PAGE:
The director and ombudsman of the Consumer Financial Protection Bureau is saying the number of complaints his office is receiving over student loans are similar to those that the bureau has been receiving about mortgage servicers. He’s hoping the government will take significant steps to address and ultimately change those problems.
The Consumer Financial Protection Bureau has been asking the public for feedback on student loans since earlier this year with the goal of finding ways to improve the system as a whole.
Referring to them as “uncanny resemblances’, Rohit Chopra, CFPB loan ombudsman, along with his agency, released a new report based on the private loan sector and student loans. The report was completed at the request of Congress and in it, there are revelations that include more than 3,000 complaints the bureau has received about student loans – and specifically private student loans – since March. That averages out to around 125 complaints a week.
It’s important to differentiate between private student loans and government student loans. While those with traditional government backed loans have protections in place including options to base payments on income, these private loans have none of those protections in place. There are no deferments for those in the military and in the private sector, one’s income isn’t taken into consideration. Worse, many of the complaints say the students nor their families were ever explained the differences between private and government loan packages. The terms were never explained nor the repercussions for failing to repay the funds.
The vast majority of the complaints filed by consumers were in regard to how the loans are actually serviced. There are complaints on things like unexpected and exorbitant fee structures, deferments, late payments and other billing issues. There were also serious problems discovered with the way payments were posted to a student’s account, often times, showing late payments when in fact the payments were made on time and simply not posted in a timely fashion. These are all part of a person’s credit history, so the long term implications exist and could affect one’s ability to get a job, gain approval for a home mortgage or insurance.
Another serious problem, reads the report, is the frequency in which the loans or sold and re-sold to different lenders. Often, students had no idea where to send their payments and weren’t aware they were going to the wrong lender until the new lender called demanding payments.
Then, there are the instances in those complaints that took on more of a predatory nature. The report detailed problems with unauthorized payments, especially in those instances where the borrower has a checking or savings account with the same institution that is servicing their loan. A late payment often meant an automatic (and one with no warning) deduction from that borrower’s account automatically. Overdraft fees were charged in some instances if the payments put the account into an overdrawn status.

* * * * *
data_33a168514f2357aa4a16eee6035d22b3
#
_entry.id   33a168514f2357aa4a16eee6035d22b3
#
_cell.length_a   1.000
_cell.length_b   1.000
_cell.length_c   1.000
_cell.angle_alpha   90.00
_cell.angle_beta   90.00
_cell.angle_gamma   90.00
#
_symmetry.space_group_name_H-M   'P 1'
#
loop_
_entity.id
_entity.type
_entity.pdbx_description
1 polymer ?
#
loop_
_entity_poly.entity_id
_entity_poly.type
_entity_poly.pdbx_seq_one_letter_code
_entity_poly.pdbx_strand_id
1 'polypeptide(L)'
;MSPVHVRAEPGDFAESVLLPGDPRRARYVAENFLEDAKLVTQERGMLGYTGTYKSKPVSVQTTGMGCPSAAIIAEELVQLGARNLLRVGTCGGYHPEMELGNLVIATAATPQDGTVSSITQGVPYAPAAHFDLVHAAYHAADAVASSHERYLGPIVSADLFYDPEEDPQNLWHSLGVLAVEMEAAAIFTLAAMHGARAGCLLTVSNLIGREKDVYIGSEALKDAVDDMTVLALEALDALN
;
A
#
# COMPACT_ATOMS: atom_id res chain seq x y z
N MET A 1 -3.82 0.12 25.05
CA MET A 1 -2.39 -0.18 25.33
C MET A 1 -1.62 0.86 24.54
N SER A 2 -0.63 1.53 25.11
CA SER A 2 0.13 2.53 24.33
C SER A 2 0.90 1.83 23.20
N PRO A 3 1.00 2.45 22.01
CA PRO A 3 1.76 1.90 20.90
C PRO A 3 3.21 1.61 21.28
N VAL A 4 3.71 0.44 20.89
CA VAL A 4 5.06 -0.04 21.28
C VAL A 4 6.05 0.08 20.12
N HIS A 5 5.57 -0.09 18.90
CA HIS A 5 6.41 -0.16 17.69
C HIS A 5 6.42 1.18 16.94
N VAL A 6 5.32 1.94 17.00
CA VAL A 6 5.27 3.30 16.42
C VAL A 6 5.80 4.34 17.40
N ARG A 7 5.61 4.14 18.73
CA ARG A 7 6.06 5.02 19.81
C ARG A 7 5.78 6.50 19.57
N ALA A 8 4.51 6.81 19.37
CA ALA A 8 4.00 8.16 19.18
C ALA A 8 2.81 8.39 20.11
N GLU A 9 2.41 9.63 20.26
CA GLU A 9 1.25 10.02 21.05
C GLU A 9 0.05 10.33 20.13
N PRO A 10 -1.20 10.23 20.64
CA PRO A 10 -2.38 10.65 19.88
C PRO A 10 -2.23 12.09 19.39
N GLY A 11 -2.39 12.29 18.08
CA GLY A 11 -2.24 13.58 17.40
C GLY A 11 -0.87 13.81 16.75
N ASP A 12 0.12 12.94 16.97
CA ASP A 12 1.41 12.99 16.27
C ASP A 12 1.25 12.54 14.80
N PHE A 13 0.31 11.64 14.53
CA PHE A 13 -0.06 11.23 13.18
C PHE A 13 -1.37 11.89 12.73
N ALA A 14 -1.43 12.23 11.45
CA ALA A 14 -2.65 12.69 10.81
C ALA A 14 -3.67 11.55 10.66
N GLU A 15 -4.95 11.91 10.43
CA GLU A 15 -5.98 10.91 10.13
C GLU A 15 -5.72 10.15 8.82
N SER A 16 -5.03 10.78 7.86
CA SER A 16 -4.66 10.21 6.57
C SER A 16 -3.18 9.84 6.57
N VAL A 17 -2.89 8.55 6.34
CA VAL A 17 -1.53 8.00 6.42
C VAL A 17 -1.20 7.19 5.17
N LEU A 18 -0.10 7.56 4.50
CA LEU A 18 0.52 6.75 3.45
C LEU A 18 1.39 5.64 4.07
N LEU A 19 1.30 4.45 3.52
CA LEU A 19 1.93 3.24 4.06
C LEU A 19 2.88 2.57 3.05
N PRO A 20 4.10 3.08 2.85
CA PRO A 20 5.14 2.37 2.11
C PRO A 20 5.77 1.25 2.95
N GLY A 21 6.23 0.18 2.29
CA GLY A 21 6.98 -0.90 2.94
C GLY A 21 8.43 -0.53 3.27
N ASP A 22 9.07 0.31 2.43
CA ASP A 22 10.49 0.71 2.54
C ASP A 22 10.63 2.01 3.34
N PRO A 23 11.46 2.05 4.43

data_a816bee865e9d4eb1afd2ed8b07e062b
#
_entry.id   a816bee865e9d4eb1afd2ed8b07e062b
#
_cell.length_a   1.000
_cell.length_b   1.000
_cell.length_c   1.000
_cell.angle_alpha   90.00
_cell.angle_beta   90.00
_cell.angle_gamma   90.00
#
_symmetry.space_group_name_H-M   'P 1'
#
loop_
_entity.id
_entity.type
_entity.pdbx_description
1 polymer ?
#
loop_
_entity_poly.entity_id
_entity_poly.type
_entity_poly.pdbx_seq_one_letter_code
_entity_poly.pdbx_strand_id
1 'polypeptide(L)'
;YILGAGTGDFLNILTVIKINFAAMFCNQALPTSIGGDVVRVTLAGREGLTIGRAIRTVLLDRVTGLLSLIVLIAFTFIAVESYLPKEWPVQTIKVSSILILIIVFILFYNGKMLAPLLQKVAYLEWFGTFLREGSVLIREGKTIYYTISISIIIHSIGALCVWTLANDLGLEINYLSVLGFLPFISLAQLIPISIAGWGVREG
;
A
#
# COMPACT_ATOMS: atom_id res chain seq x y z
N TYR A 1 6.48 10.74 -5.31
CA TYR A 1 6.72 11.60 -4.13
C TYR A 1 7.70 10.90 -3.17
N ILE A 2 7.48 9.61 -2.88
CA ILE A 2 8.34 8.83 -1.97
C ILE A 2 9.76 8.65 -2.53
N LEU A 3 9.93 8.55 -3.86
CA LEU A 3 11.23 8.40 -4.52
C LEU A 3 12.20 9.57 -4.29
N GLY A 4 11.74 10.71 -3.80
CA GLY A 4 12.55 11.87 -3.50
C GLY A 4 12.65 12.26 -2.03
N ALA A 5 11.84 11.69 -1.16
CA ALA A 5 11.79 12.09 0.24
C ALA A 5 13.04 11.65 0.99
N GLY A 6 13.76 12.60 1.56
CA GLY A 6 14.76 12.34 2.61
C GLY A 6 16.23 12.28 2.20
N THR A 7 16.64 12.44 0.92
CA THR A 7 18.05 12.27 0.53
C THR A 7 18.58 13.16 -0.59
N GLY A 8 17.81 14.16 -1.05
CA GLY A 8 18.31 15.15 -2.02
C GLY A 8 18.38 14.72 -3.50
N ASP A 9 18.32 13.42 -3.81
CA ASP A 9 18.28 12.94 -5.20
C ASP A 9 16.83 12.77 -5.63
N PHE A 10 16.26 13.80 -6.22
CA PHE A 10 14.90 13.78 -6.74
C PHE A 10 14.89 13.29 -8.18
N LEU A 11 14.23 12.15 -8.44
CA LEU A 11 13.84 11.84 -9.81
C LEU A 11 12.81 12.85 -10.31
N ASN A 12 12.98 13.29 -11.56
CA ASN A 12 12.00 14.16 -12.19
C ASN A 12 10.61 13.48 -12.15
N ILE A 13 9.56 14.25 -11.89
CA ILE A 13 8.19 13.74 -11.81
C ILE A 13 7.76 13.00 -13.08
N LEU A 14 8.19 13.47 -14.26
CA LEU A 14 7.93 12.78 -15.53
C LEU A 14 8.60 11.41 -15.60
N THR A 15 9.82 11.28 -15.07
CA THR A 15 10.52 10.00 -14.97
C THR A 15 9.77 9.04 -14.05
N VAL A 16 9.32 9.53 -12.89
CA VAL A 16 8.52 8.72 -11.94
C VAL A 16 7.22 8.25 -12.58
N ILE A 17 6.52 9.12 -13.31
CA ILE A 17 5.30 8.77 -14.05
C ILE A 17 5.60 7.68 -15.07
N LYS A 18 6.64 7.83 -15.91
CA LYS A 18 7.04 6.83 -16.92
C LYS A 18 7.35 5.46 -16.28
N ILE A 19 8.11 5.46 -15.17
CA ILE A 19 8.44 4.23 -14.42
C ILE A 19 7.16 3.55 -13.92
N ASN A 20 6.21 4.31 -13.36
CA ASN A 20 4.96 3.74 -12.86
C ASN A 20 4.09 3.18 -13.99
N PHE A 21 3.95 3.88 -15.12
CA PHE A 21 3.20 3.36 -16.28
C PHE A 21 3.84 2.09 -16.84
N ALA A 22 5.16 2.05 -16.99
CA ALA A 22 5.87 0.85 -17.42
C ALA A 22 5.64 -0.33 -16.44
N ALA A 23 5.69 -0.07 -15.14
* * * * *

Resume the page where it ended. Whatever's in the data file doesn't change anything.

In another instance, the agency reports that one borrower was making all of his payments on time, but still went into default due to lack of clarity in the loan terms. Another story includes a co-signer on the loan who filed for bankruptcy, though put the loan into default, making problems for the student or primary borrower. Several stories mirrored one another. Many say they attempted to make payments from a good faith stance, only to find themselves being placed in a default status and having to answer numerous collection calls on a daily basis.
Finally, the report reveals that those student loans that are serviced by Sallie Mae make up half of all of the complaints. The remaining complaints were separated between six more companies. It appears Sallie Mae has an unusually high number of complaints, but it should be noted the number of complaints are proportionate with the size and number of loans the companies make.
The dynamics of the complaints shows most complaints were made by those between the ages of 22 and 29. This is important as it reveals much about the job market college graduates are entering into. Chopra said the report reveals are entering a “tight job market and are struggling”.
A few of the recommendations made by CFPB include new laws that would allow borrowers to modify the terms of their loans easily. Refinances were offered as a possible solution, too. Lowering the interest rates can result in lower payments, too. It was also suggested the CFPB, along with the Treasury and Secretary of Education, come together to reformat the student loan sector in its entirety with the goal of finding better servicing solutions. Finally, broader application of repayment plans to ease the many burdens could also help alleviate the growing problems.
Are you currently carrying student loan debt? Have you had problems with private student loan? What was the outcome? Share your story with us.